Program Activities and Impact

Power of Love’s women’s empowerment program continues to benefit more than 1,400 (currently enrolled and graduates) women and their families (about 9,800 adults and children) in Zambia. Program activities include the provision of three loans, business training, and ongoing business mentoring and monitoring to vulnerable women impacted by HIV. All training is participative, hands on, and in the local language as most women have never been to school. This year:  

  • 889 women received business training,
  • 81 new loans were added,
  • 470 women received refresher training, and
  • 470 women received business mentorship.

Earnings from businesses started after completion of training, help pay for food, rent, medicines, and school. As a result, there is a demonstrable improvement in the health of families, more children attend school (1,650 in 2021 alone), the women are financially literate, and there is an improvement in gender equality. Currently, there are more than 1,500 businesses (by current enrollees and women who have graduated) running in the community benefitting more than 10,000 adults and children.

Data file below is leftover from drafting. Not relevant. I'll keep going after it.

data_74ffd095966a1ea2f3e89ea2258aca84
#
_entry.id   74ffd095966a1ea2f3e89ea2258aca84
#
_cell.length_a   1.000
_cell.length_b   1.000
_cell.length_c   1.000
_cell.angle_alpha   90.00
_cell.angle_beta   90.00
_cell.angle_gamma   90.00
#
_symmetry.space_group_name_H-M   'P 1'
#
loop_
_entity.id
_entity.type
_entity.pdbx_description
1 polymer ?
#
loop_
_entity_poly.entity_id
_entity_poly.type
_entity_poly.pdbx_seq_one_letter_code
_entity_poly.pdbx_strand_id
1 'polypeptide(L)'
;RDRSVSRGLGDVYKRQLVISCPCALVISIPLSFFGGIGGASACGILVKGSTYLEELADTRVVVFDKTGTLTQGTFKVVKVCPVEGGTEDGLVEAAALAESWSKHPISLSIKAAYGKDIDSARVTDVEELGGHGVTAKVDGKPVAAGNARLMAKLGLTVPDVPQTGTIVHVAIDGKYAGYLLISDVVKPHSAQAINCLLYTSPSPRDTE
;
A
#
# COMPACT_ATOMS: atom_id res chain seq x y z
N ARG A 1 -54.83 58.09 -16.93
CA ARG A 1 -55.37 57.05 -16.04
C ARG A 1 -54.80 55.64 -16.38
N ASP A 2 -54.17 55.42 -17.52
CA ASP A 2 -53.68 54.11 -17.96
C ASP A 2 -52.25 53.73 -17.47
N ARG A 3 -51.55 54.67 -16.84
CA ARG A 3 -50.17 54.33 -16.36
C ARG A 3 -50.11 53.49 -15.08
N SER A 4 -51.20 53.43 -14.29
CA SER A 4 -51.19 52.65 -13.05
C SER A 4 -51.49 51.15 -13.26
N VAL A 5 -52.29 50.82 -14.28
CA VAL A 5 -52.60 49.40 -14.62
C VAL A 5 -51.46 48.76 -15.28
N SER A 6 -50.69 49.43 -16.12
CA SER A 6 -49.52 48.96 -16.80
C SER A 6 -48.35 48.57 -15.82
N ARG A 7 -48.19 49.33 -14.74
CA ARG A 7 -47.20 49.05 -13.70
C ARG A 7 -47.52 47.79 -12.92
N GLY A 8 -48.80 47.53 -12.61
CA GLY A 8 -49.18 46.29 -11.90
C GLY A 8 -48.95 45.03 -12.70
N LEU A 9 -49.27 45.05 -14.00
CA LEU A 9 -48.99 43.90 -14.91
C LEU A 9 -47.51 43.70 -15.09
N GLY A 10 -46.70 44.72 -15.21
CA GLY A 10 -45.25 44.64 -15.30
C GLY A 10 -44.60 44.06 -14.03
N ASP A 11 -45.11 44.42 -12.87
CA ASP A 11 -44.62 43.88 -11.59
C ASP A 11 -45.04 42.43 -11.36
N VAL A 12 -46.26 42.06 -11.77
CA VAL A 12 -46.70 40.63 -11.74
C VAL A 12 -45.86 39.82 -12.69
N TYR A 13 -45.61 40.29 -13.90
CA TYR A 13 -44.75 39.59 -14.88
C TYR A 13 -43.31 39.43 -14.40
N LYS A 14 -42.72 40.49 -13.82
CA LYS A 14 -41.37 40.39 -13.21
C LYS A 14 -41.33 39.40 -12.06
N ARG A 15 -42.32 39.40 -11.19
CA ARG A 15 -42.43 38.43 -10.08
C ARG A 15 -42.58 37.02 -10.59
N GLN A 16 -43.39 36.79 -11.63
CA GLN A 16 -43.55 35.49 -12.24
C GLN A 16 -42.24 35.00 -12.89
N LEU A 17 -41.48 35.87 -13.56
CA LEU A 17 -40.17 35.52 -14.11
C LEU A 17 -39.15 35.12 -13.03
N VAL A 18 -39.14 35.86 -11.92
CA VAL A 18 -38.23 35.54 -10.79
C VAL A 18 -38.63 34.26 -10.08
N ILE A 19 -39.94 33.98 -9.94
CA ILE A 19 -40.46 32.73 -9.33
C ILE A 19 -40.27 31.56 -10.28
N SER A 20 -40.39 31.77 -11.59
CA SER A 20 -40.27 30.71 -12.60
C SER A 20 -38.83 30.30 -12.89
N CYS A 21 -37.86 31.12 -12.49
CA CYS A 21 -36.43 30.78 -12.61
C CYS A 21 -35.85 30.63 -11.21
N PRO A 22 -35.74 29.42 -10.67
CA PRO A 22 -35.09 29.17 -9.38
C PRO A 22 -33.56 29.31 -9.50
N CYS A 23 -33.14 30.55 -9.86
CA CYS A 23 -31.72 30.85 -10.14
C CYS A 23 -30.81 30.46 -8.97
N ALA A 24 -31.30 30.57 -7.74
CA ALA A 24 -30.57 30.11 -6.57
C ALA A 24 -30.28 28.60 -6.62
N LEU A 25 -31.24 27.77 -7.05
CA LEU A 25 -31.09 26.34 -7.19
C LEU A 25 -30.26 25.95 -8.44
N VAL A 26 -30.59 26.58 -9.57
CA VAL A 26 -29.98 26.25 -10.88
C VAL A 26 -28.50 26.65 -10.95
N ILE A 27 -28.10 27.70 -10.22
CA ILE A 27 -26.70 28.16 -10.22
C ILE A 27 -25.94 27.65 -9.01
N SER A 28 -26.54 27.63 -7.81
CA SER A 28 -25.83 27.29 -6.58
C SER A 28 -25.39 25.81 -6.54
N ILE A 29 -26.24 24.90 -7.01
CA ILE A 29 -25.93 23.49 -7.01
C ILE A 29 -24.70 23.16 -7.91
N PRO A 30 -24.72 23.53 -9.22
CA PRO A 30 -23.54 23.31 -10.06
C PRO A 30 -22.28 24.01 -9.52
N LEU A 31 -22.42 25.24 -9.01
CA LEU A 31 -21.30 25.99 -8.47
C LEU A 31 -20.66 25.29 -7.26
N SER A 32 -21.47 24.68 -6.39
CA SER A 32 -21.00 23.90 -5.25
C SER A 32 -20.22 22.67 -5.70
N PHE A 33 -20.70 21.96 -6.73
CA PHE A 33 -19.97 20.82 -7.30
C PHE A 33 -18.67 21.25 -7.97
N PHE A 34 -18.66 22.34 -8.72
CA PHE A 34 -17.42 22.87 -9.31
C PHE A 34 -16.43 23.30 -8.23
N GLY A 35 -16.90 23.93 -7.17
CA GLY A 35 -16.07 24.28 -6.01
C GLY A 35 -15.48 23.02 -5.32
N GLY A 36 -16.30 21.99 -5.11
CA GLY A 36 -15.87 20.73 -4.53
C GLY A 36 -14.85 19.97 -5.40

All women and their families receive insecticide treated nets to keep them safe from malaria and so that children do not miss school. Finally, since March 2020, 8,100 clean cooking stoves have been provided and since July 2020 education on COVID is provided regularly. All these program activities help communities break the vicious cycle of poverty, poor health, and low education so they can and enjoy a higher quality of life.

Plan for 2022: is to continue to expand the skill set of families with the provision of training, micro loans and ongoing support. This will empower women and help families break out of the vicious cycle of poor health-low income-low education-lack of opportunity.

Micro Loan Program Activities and Impact

New Program Activities Completed – Jan to December 2021

New Loans: provided to 81 women to bring the total number of current loan recipients to 551.

COVID response: To keep families safe from COVID, and to minimize its impact on businesses, the following changes were made:

  • Families are educated on prevention of COVID and provided with PPE (masks, soap).
  • Children from the community are invited to attend COVID education workshops.
  • On-site visits were minimized till July 2021, but we are now starting to increase these visits to monitor businesses.

Ongoing Program Activities in 2021

  • Active Loans: All 551 women enrolled receive ongoing training and support. Beneficiaries are more than 3,800 adults and children.
  • Business training provided to 889 women. The goals of business training are to train loan recipients in (i) how to run a profitable business, (ii) overcome challenges, (iii) work as a team, and (vi) develop relationships of mutual support. All training modules are supplemented with hands on exercises, work sheets, real world examples, and group discussions. Training is conducted in a COVID safe manner (PPE is provided). Post training women receive their first loan to start/expand businesses.